Synopses & Reviews
This collection of eleven essays, edited by Char Miller, examines the environmental history of San Antonio, drawing upon an interdisciplinary array of authors and insights to highlight the evolving relationship between the city's residents and the South Texas landscape, showing the citizens and the environment have shaped each other.
The essays trace the citys environmental history over the last 300 years, from the Spanish explorers to the present. Many of the essays discuss issues that challenge San Antonio today--urban sprawl, water rights, and unchecked economic development--and show the events that led to their complexity.
The border of the title refers to San Antonios location at the edge of the Great Plains on the north and the coastal plain on the South, at the intersection of the eastern half of the country with the western half. It also refers, as Andrew Hurley writes, to the citys social landscape.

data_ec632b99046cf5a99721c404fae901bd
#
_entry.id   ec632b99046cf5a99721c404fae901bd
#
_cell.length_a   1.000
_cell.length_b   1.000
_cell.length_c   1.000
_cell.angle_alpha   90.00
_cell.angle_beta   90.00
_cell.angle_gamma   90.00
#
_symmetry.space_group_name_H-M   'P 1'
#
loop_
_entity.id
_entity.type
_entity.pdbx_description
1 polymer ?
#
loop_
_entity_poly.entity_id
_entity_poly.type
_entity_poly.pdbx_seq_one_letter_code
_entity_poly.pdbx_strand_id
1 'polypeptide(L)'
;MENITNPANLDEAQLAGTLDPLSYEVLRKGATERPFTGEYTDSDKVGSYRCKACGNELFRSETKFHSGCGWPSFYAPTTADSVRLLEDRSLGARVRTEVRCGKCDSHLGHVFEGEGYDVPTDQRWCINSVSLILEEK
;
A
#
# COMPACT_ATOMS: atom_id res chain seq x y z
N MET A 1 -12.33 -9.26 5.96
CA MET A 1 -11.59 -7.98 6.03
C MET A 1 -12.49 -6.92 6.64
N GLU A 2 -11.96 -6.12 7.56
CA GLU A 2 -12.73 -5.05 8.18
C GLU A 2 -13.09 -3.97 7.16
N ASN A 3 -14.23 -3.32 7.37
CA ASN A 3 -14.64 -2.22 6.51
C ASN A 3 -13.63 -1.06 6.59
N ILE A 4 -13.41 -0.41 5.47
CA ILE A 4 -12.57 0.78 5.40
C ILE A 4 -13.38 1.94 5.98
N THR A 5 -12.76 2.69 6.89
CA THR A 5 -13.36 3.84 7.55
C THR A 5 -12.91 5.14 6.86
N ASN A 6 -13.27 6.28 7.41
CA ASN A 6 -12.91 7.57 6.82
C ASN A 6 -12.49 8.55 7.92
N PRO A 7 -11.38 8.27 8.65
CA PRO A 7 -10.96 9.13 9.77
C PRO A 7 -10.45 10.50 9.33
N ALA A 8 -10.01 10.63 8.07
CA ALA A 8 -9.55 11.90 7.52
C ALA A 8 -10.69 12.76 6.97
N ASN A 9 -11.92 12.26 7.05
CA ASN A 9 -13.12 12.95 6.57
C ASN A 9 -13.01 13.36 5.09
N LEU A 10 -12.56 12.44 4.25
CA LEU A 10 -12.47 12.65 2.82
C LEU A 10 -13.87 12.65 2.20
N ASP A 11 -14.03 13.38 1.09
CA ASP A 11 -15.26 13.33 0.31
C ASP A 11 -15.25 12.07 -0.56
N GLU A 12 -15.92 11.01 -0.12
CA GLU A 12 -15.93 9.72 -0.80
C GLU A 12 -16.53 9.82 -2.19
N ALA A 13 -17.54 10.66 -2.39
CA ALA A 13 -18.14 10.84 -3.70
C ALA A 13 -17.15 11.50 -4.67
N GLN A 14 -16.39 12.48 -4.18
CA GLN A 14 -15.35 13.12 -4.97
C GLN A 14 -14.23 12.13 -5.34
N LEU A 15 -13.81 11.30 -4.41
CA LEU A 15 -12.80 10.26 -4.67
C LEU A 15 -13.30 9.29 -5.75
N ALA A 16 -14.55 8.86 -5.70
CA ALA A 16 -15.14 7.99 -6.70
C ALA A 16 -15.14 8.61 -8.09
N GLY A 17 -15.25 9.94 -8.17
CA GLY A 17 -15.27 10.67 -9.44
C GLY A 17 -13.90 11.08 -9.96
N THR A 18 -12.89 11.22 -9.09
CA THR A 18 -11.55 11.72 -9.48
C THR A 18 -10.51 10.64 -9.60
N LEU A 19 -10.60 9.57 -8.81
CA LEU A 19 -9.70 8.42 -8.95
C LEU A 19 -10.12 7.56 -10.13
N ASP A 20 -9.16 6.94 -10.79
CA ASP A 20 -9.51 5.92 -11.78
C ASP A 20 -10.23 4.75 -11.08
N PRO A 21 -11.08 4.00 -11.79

The book looks beyond the natural environment to assess the citys social ecology, chronicling the history of the citys parks, water and sewer systems, and other infrastructures and concluding that San Antonios power brokers "did not conceive of the community as a community."
These 11 essays trace the 300-year struggle that the peoples of San Antonio have waged with their environment. With the underlying question of whether people define San Antonio's environment or vice versa, experts examine the history and impact of issues that challenge San Antonio today - most notably urban sprawl, water rights, and unchecked economic development. Deeply entwined with these environmental issues are questions of the city's social ecology, which the essays also chronicle, ranging from the history of the city's parks to that of its sewer systems and everything in between.